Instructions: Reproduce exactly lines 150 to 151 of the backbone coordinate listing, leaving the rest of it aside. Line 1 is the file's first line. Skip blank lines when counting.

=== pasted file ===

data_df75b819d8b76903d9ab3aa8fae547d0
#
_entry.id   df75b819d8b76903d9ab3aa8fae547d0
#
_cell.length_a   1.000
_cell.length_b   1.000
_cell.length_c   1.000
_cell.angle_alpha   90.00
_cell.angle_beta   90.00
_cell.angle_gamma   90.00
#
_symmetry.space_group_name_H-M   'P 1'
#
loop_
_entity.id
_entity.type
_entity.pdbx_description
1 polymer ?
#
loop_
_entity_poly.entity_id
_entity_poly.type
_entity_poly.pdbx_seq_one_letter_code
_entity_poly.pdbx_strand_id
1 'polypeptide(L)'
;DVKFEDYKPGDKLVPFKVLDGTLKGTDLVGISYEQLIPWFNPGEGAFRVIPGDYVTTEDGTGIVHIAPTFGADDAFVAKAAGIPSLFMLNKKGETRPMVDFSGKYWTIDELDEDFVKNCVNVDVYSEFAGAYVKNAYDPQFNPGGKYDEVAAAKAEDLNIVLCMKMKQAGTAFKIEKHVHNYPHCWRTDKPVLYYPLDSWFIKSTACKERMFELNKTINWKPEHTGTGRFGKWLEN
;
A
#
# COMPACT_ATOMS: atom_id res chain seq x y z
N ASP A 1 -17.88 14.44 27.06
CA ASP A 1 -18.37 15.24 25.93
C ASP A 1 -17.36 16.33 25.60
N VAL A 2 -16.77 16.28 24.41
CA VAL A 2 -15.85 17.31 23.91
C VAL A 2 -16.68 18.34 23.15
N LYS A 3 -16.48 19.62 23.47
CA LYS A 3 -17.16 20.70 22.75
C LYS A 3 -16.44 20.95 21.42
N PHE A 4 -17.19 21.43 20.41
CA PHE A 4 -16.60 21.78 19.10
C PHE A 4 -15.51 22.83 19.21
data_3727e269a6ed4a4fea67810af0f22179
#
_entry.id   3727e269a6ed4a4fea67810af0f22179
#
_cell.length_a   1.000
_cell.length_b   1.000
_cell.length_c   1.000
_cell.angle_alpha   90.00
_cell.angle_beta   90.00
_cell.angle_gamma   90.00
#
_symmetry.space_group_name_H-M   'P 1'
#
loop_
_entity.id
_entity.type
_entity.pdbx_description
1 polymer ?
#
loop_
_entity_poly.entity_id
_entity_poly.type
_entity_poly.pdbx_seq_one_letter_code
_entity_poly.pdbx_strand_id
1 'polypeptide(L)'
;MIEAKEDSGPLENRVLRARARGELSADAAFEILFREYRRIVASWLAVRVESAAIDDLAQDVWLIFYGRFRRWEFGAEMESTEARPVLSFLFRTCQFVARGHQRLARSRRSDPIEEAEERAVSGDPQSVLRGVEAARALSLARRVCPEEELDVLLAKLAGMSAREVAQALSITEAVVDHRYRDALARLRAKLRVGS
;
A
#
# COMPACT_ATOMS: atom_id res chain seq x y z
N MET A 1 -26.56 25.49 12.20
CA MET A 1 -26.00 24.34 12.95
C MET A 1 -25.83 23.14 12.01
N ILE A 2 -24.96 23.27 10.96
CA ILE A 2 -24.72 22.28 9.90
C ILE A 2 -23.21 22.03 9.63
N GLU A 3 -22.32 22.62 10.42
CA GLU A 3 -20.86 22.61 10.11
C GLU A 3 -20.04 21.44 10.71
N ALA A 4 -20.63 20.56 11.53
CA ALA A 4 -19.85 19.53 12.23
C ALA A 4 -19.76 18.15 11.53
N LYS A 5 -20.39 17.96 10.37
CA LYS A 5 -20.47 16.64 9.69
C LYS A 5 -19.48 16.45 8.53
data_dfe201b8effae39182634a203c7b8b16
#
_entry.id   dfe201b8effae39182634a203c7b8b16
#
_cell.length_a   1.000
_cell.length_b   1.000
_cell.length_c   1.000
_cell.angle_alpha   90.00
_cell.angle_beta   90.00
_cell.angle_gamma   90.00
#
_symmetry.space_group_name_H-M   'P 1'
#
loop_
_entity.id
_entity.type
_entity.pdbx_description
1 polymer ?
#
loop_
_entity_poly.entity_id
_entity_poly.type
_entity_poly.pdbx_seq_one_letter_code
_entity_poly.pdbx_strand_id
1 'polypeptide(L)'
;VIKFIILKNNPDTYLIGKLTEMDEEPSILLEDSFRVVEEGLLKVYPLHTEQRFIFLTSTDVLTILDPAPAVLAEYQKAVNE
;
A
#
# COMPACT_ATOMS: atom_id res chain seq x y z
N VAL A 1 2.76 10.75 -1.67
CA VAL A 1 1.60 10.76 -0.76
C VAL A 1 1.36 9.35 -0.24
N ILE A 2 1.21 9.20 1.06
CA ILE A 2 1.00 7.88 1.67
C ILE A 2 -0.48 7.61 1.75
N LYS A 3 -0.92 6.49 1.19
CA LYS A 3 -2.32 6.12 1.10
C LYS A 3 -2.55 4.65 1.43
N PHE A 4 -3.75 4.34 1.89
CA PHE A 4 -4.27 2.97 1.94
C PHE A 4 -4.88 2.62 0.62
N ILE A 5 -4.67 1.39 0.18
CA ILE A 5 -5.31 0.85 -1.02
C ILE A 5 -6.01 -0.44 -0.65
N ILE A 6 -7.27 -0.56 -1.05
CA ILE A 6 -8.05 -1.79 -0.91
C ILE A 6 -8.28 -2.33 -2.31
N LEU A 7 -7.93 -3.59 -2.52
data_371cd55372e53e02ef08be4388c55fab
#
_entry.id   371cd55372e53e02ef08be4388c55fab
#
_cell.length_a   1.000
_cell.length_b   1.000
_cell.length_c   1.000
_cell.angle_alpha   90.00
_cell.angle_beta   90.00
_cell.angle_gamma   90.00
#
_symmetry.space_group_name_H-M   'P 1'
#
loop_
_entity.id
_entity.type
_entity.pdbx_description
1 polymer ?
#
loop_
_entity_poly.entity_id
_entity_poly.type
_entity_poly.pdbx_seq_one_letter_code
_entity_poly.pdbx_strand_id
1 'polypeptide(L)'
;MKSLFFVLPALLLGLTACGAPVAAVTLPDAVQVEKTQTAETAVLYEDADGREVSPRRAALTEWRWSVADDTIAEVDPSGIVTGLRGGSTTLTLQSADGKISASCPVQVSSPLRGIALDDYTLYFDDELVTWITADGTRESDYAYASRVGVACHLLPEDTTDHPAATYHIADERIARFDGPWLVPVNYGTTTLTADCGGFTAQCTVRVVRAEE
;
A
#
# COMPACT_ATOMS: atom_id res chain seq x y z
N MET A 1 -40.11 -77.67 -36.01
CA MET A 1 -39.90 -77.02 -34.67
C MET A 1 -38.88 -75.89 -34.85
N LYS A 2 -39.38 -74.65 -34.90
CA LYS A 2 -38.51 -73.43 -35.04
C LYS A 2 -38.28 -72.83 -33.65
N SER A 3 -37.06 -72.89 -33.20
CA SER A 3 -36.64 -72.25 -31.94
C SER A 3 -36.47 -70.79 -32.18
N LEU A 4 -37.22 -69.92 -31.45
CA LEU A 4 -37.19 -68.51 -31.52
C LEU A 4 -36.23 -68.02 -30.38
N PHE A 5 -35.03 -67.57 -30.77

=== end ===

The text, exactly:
loop_
_entity.id